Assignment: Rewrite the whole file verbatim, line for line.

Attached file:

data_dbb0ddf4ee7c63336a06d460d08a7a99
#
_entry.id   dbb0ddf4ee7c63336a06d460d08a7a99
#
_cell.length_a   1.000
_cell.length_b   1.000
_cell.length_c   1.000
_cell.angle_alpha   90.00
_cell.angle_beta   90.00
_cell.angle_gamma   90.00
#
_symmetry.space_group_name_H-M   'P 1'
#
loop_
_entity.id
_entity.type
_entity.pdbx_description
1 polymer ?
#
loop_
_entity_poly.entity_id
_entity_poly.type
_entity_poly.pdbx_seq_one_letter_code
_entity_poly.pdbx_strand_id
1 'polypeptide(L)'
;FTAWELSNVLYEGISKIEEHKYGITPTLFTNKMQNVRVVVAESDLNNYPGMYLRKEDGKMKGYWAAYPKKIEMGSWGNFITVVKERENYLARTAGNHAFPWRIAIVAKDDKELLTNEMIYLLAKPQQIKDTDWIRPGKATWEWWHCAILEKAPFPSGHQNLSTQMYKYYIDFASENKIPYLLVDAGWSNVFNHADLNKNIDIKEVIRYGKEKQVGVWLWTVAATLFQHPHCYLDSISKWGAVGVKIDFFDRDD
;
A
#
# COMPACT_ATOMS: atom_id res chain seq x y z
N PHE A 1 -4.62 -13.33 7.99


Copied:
data_dbb0ddf4ee7c63336a06d460d08a7a99
#
_entry.id   dbb0ddf4ee7c63336a06d460d08a7a99
#
_cell.length_a   1.000
_cell.length_b   1.000
_cell.length_c   1.000
_cell.angle_alpha   90.00
_cell.angle_beta   90.00
_cell.angle_gamma   90.00
#
_symmetry.space_group_name_H-M   'P 1'
#
loop_
_entity.id
_entity.type
_entity.pdbx_description
1 polymer ?
#
loop_
_entity_poly.entity_id
_entity_poly.type
_entity_poly.pdbx_seq_one_letter_code
_entity_poly.pdbx_strand_id
1 'polypeptide(L)'
;FTAWELSNVLYEGISKIEEHKYGITPTLFTNKMQNVRVVVAESDLNNYPGMYLRKEDGKMKGYWAAYPKKIEMGSWGNFITVVKERENYLARTAGNHAFPWRIAIVAKDDKELLTNEMIYLLAKPQQIKDTDWIRPGKATWEWWHCAILEKAPFPSGHQNLSTQMYKYYIDFASENKIPYLLVDAGWSNVFNHADLNKNIDIKEVIRYGKEKQVGVWLWTVAATLFQHPHCYLDSISKWGAVGVKIDFFDRDD
;
A
#
# COMPACT_ATOMS: atom_id res chain seq x y z
N PHE A 1 -4.62 -13.33 7.99